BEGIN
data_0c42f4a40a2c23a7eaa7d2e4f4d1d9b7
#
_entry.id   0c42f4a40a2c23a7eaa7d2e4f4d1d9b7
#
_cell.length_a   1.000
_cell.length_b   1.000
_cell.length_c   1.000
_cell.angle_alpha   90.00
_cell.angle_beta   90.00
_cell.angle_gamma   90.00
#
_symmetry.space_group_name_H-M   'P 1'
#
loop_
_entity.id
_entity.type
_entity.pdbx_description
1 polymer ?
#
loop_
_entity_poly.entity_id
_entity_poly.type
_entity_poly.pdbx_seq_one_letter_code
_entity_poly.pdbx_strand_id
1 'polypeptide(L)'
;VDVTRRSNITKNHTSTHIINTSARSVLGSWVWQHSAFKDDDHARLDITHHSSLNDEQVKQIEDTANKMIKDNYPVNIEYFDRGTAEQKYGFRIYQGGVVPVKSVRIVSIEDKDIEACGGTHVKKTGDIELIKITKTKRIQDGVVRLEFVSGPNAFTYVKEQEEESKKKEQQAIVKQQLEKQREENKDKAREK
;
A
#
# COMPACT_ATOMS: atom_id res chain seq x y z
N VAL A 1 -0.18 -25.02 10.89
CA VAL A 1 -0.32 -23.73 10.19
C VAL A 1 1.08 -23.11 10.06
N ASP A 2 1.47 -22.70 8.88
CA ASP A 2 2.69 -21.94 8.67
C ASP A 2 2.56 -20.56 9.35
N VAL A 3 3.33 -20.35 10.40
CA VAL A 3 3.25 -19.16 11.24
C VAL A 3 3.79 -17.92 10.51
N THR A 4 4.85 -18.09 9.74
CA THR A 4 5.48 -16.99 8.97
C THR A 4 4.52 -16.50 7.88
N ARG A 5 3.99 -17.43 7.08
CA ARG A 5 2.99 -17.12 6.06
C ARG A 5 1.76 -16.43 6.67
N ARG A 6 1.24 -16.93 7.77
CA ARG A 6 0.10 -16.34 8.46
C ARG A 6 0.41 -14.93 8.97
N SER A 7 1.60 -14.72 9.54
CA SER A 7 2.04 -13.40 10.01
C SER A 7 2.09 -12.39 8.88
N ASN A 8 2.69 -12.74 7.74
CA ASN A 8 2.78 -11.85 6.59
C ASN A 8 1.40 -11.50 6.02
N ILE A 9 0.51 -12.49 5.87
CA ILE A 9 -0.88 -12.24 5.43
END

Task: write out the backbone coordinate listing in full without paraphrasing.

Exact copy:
data_0c42f4a40a2c23a7eaa7d2e4f4d1d9b7
#
_entry.id   0c42f4a40a2c23a7eaa7d2e4f4d1d9b7
#
_cell.length_a   1.000
_cell.length_b   1.000
_cell.length_c   1.000
_cell.angle_alpha   90.00
_cell.angle_beta   90.00
_cell.angle_gamma   90.00
#
_symmetry.space_group_name_H-M   'P 1'
#
loop_
_entity.id
_entity.type
_entity.pdbx_description
1 polymer ?
#
loop_
_entity_poly.entity_id
_entity_poly.type
_entity_poly.pdbx_seq_one_letter_code
_entity_poly.pdbx_strand_id
1 'polypeptide(L)'
;VDVTRRSNITKNHTSTHIINTSARSVLGSWVWQHSAFKDDDHARLDITHHSSLNDEQVKQIEDTANKMIKDNYPVNIEYFDRGTAEQKYGFRIYQGGVVPVKSVRIVSIEDKDIEACGGTHVKKTGDIELIKITKTKRIQDGVVRLEFVSGPNAFTYVKEQEEESKKKEQQAIVKQQLEKQREENKDKAREK
;
A
#
# COMPACT_ATOMS: atom_id res chain seq x y z
N VAL A 1 -0.18 -25.02 10.89
CA VAL A 1 -0.32 -23.73 10.19
C VAL A 1 1.08 -23.11 10.06
N ASP A 2 1.47 -22.70 8.88
CA ASP A 2 2.69 -21.94 8.67
C ASP A 2 2.56 -20.56 9.35
N VAL A 3 3.33 -20.35 10.40
CA VAL A 3 3.25 -19.16 11.24
C VAL A 3 3.79 -17.92 10.51
N THR A 4 4.85 -18.09 9.74
CA THR A 4 5.48 -16.99 8.97
C THR A 4 4.52 -16.50 7.88
N ARG A 5 3.99 -17.43 7.08
CA ARG A 5 2.99 -17.12 6.06
C ARG A 5 1.76 -16.43 6.67
N ARG A 6 1.24 -16.93 7.77
CA ARG A 6 0.10 -16.34 8.46
C ARG A 6 0.41 -14.93 8.97
N SER A 7 1.60 -14.72 9.54
CA SER A 7 2.04 -13.40 10.01
C SER A 7 2.09 -12.39 8.88
N ASN A 8 2.69 -12.74 7.74
CA ASN A 8 2.78 -11.85 6.59
C ASN A 8 1.40 -11.50 6.02
N ILE A 9 0.51 -12.49 5.87
CA ILE A 9 -0.88 -12.24 5.43